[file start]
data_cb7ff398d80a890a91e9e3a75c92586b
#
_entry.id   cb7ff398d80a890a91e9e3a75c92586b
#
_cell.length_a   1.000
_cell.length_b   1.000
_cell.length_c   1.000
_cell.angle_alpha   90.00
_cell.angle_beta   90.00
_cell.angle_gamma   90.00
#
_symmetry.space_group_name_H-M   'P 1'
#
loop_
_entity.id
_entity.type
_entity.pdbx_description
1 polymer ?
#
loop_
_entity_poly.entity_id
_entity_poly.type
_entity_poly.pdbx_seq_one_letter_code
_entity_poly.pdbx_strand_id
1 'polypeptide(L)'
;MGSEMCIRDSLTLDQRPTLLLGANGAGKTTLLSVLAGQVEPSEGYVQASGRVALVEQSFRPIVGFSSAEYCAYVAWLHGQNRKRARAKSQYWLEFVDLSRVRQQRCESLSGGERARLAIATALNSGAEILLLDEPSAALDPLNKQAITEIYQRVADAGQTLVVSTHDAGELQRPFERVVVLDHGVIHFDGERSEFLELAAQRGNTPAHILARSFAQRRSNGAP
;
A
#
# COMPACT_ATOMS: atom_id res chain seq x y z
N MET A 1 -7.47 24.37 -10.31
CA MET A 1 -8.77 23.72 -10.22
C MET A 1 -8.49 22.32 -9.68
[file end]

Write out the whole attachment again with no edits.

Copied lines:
data_cb7ff398d80a890a91e9e3a75c92586b
#
_entry.id   cb7ff398d80a890a91e9e3a75c92586b
#
_cell.length_a   1.000
_cell.length_b   1.000
_cell.length_c   1.000
_cell.angle_alpha   90.00
_cell.angle_beta   90.00
_cell.angle_gamma   90.00
#
_symmetry.space_group_name_H-M   'P 1'
#
loop_
_entity.id
_entity.type
_entity.pdbx_description
1 polymer ?
#
loop_
_entity_poly.entity_id
_entity_poly.type
_entity_poly.pdbx_seq_one_letter_code
_entity_poly.pdbx_strand_id
1 'polypeptide(L)'
;MGSEMCIRDSLTLDQRPTLLLGANGAGKTTLLSVLAGQVEPSEGYVQASGRVALVEQSFRPIVGFSSAEYCAYVAWLHGQNRKRARAKSQYWLEFVDLSRVRQQRCESLSGGERARLAIATALNSGAEILLLDEPSAALDPLNKQAITEIYQRVADAGQTLVVSTHDAGELQRPFERVVVLDHGVIHFDGERSEFLELAAQRGNTPAHILARSFAQRRSNGAP
;
A
#
# COMPACT_ATOMS: atom_id res chain seq x y z
N MET A 1 -7.47 24.37 -10.31
CA MET A 1 -8.77 23.72 -10.22
C MET A 1 -8.49 22.32 -9.68